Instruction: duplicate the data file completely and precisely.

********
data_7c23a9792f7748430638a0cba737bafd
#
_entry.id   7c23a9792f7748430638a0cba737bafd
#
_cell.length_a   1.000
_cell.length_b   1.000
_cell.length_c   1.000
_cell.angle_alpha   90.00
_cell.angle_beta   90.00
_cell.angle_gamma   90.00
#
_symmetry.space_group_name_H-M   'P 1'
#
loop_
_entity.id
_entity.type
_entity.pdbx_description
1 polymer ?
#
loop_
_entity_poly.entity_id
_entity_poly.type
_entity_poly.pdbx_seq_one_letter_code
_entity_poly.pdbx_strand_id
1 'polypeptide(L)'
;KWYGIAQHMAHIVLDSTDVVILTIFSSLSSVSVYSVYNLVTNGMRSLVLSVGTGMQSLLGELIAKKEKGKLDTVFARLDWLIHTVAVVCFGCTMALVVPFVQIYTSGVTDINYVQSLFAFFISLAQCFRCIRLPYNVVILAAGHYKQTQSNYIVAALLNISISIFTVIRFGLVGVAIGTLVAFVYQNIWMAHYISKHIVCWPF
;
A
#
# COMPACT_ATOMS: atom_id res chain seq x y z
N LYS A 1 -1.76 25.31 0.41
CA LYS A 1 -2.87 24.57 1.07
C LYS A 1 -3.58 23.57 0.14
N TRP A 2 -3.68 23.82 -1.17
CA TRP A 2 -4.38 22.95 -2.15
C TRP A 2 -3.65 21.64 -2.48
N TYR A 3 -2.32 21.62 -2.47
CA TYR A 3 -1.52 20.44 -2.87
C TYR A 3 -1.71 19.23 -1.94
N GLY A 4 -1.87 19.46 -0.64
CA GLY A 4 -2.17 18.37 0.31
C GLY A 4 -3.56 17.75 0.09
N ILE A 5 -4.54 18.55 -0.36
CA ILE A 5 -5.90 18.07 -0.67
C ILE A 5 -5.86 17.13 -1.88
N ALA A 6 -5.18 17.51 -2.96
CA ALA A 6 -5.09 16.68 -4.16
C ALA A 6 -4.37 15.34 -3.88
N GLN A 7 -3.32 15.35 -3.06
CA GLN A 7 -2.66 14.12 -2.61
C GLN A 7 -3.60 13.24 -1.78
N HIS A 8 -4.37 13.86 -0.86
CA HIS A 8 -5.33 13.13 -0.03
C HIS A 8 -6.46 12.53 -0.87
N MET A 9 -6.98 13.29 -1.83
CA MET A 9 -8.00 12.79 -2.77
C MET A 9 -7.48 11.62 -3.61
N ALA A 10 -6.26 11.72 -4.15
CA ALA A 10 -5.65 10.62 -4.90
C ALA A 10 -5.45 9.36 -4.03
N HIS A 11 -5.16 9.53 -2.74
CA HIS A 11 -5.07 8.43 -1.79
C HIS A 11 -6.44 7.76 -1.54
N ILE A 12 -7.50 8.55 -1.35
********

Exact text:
data_7c23a9792f7748430638a0cba737bafd
#
_entry.id   7c23a9792f7748430638a0cba737bafd
#
_cell.length_a   1.000
_cell.length_b   1.000
_cell.length_c   1.000
_cell.angle_alpha   90.00
_cell.angle_beta   90.00
_cell.angle_gamma   90.00
#
_symmetry.space_group_name_H-M   'P 1'
#
loop_
_entity.id
_entity.type
_entity.pdbx_description
1 polymer ?
#
loop_
_entity_poly.entity_id
_entity_poly.type
_entity_poly.pdbx_seq_one_letter_code
_entity_poly.pdbx_strand_id
1 'polypeptide(L)'
;KWYGIAQHMAHIVLDSTDVVILTIFSSLSSVSVYSVYNLVTNGMRSLVLSVGTGMQSLLGELIAKKEKGKLDTVFARLDWLIHTVAVVCFGCTMALVVPFVQIYTSGVTDINYVQSLFAFFISLAQCFRCIRLPYNVVILAAGHYKQTQSNYIVAALLNISISIFTVIRFGLVGVAIGTLVAFVYQNIWMAHYISKHIVCWPF
;
A
#
# COMPACT_ATOMS: atom_id res chain seq x y z
N LYS A 1 -1.76 25.31 0.41
CA LYS A 1 -2.87 24.57 1.07
C LYS A 1 -3.58 23.57 0.14
N TRP A 2 -3.68 23.82 -1.17
CA TRP A 2 -4.38 22.95 -2.15
C TRP A 2 -3.65 21.64 -2.48
N TYR A 3 -2.32 21.62 -2.47
CA TYR A 3 -1.52 20.44 -2.87
C TYR A 3 -1.71 19.23 -1.94
N GLY A 4 -1.87 19.46 -0.64
CA GLY A 4 -2.17 18.37 0.31
C GLY A 4 -3.56 17.75 0.09
N ILE A 5 -4.54 18.55 -0.36
CA ILE A 5 -5.90 18.07 -0.67
C ILE A 5 -5.86 17.13 -1.88
N ALA A 6 -5.18 17.51 -2.96
CA ALA A 6 -5.09 16.68 -4.16
C ALA A 6 -4.37 15.34 -3.88
N GLN A 7 -3.32 15.35 -3.06
CA GLN A 7 -2.66 14.12 -2.61
C GLN A 7 -3.60 13.24 -1.78
N HIS A 8 -4.37 13.86 -0.86
CA HIS A 8 -5.33 13.13 -0.03
C HIS A 8 -6.46 12.53 -0.87
N MET A 9 -6.98 13.29 -1.83
CA MET A 9 -8.00 12.79 -2.77
C MET A 9 -7.48 11.62 -3.61
N ALA A 10 -6.26 11.72 -4.15
CA ALA A 10 -5.65 10.62 -4.90
C ALA A 10 -5.45 9.36 -4.03
N HIS A 11 -5.16 9.53 -2.74
CA HIS A 11 -5.07 8.43 -1.79
C HIS A 11 -6.44 7.76 -1.54
N ILE A 12 -7.50 8.55 -1.35